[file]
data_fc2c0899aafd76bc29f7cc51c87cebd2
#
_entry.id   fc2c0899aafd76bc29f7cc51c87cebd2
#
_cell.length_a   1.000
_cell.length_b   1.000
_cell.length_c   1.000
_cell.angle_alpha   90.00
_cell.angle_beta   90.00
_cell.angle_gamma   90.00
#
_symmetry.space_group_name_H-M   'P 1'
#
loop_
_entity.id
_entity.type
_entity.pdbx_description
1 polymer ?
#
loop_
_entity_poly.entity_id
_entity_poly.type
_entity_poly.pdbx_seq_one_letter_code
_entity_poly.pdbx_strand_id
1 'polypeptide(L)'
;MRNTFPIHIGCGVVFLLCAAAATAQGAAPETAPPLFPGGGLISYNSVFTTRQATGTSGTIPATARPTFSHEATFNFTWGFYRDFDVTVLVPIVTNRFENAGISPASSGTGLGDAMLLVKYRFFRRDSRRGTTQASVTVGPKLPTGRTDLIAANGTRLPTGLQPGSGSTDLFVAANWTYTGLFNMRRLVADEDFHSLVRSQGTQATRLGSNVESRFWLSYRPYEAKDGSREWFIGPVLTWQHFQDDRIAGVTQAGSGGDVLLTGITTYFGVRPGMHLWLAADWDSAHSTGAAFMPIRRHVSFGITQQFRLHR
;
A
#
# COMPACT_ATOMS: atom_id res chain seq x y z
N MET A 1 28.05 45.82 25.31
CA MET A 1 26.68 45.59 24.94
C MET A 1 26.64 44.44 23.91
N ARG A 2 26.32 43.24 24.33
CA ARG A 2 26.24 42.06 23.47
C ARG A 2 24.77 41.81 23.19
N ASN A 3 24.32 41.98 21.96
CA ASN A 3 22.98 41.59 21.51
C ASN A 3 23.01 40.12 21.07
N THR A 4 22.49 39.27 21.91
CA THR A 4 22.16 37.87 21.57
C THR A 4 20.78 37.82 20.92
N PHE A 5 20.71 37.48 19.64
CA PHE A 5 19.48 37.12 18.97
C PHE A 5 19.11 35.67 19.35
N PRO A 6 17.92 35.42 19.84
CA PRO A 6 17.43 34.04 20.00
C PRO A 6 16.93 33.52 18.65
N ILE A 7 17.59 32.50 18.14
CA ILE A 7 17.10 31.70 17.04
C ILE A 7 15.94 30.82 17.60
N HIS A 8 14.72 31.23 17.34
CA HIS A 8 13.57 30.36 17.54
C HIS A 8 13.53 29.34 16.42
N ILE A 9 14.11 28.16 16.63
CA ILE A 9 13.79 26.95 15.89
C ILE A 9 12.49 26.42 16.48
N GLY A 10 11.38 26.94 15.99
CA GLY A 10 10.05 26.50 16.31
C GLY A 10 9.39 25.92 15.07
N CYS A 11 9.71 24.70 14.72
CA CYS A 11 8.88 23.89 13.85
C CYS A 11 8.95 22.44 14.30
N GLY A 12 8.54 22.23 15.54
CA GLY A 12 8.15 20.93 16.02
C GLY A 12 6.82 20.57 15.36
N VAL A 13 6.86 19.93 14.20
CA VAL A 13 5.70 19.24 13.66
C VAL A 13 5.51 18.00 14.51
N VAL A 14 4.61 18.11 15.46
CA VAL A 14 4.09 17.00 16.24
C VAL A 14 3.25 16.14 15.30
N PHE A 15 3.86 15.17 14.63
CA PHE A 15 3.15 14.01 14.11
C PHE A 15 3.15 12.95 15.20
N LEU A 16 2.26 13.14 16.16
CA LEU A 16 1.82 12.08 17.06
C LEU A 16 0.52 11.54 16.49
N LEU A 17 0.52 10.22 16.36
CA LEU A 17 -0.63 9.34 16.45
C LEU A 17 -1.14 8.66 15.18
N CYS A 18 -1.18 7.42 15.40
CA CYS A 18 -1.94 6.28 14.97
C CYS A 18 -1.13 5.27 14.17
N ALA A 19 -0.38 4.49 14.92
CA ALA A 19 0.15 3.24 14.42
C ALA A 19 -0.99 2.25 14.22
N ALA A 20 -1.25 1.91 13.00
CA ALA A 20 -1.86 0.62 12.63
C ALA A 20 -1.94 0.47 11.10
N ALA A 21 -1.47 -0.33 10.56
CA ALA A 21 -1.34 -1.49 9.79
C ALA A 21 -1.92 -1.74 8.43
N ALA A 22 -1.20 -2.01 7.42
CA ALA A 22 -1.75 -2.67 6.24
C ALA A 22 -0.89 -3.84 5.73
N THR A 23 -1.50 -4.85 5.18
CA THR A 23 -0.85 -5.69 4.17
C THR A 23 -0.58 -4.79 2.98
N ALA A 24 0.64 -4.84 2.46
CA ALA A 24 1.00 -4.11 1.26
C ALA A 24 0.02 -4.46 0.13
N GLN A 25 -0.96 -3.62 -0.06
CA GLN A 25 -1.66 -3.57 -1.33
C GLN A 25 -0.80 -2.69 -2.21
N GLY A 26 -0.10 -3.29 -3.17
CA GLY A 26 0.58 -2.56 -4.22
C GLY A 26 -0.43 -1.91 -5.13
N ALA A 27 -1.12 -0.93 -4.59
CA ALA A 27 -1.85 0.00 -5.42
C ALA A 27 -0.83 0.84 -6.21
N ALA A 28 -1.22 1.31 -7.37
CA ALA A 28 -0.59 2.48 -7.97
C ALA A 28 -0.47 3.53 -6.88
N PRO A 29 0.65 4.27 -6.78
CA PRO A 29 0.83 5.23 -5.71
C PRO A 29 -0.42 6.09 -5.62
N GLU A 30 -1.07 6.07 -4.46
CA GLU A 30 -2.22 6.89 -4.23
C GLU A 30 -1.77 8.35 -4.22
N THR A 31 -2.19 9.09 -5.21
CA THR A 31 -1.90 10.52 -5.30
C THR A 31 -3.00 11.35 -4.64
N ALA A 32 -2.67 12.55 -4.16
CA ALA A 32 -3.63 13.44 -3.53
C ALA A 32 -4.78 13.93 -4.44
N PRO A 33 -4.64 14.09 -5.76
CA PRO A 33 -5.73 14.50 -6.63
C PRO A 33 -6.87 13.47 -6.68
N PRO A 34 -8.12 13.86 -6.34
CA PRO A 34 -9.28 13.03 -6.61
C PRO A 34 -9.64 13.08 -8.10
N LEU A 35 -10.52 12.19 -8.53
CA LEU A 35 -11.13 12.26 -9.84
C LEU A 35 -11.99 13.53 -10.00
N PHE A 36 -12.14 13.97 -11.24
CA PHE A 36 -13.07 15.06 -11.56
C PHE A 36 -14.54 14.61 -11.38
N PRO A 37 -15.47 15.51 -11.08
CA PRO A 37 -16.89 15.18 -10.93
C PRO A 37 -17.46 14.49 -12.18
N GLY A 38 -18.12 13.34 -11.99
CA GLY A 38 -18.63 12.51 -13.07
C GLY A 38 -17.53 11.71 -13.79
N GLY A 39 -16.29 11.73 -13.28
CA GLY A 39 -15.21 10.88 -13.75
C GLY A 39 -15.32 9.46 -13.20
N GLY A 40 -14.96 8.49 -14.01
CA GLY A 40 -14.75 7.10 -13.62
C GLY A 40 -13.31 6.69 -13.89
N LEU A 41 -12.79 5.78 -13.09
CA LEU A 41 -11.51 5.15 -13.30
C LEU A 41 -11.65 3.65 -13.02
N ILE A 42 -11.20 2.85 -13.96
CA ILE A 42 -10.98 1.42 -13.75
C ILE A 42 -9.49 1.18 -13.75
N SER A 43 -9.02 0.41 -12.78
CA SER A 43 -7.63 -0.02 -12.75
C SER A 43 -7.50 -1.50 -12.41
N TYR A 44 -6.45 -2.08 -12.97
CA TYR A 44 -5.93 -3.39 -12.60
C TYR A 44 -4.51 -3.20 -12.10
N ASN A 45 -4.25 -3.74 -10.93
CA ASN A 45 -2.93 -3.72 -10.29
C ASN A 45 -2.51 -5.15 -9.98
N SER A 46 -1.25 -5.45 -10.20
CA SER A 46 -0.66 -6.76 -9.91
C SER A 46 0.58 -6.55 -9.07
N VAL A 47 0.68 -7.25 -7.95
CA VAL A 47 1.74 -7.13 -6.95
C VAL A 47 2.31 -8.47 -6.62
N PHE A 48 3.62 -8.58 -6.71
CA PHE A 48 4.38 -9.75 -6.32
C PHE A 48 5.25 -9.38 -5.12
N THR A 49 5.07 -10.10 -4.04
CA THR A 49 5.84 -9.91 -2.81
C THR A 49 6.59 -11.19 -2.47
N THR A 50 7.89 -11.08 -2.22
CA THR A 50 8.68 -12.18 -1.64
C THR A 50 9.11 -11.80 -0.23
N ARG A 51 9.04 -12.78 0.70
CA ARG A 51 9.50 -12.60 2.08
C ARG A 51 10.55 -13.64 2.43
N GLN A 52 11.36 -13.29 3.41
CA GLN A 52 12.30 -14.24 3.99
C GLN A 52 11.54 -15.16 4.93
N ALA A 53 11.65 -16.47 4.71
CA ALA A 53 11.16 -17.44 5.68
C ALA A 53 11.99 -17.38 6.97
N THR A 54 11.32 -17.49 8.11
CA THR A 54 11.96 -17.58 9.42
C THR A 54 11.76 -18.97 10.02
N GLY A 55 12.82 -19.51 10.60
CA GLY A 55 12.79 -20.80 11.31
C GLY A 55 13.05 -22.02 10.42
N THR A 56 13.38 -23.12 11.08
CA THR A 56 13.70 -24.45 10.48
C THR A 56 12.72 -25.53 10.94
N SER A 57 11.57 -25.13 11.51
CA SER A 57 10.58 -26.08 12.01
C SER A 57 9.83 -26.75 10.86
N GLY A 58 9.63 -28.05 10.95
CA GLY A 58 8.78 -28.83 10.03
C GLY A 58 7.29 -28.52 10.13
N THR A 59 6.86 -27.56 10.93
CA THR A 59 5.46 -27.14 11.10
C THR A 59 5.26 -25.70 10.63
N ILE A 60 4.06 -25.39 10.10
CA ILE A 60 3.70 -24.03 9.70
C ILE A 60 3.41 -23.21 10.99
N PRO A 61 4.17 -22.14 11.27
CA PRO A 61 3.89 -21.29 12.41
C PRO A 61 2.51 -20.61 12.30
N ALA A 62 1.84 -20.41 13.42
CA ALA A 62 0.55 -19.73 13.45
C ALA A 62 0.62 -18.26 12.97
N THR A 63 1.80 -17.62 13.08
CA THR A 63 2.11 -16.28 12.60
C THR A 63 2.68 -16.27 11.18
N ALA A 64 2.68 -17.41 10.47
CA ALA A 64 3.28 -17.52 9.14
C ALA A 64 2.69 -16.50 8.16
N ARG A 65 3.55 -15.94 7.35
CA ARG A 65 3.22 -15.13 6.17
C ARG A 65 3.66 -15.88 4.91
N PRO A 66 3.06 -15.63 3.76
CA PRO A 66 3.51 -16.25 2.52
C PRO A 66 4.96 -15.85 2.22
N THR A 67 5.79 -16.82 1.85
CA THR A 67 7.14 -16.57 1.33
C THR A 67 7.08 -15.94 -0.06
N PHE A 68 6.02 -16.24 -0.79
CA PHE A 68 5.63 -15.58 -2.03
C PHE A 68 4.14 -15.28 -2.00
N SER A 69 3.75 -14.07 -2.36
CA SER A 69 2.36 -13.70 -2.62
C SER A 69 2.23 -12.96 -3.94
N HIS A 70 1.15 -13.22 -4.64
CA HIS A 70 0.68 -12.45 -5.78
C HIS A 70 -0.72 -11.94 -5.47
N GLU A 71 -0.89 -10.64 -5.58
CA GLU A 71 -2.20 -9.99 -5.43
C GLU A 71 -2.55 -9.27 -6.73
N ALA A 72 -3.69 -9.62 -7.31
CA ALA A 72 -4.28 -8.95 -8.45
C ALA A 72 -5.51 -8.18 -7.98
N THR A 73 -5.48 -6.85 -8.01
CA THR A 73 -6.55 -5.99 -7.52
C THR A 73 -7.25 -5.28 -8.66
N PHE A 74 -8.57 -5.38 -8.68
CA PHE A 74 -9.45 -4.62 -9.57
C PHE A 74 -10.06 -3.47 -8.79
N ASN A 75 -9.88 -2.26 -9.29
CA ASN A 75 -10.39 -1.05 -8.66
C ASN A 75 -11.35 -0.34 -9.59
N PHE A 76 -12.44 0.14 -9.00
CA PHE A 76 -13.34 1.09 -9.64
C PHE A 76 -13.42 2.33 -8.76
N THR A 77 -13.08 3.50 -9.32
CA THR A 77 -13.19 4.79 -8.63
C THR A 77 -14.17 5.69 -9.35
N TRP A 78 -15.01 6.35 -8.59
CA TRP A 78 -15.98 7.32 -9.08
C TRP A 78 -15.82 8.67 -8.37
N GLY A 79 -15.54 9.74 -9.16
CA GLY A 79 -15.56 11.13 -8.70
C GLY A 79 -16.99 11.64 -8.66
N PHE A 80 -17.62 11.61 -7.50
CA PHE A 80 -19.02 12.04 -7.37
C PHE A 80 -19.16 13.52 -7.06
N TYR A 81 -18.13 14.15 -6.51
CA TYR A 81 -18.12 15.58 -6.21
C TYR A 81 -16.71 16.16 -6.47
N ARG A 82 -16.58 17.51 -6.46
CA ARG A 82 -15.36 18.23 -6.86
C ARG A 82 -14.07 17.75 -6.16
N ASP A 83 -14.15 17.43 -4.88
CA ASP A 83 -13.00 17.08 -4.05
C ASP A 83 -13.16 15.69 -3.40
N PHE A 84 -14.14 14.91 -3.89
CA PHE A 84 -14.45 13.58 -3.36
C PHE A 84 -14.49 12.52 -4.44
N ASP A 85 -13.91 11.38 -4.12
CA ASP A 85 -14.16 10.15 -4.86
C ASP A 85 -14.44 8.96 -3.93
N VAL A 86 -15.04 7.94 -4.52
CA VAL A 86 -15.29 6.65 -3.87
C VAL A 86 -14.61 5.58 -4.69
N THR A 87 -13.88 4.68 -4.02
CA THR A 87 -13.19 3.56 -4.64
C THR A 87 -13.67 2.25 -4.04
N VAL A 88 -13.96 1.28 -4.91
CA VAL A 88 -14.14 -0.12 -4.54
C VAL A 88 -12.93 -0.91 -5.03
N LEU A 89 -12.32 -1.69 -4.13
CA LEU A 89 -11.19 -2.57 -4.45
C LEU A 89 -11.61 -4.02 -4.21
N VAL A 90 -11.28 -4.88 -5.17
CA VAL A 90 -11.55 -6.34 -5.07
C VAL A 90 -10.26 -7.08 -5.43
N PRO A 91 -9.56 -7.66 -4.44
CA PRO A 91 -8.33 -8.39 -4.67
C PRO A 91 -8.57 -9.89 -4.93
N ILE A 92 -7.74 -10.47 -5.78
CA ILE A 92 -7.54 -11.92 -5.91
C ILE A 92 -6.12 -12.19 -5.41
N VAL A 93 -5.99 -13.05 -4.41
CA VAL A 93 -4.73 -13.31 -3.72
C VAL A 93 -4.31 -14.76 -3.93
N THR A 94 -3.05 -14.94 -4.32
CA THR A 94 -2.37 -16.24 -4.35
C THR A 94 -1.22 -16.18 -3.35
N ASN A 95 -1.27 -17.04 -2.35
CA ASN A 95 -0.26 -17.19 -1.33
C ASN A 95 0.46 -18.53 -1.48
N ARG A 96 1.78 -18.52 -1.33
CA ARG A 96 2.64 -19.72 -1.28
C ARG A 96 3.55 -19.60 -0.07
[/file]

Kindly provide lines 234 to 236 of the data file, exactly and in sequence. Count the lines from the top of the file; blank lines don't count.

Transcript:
C PHE A 68 4.14 -15.28 -2.00
N SER A 69 3.75 -14.07 -2.36
CA SER A 69 2.36 -13.70 -2.62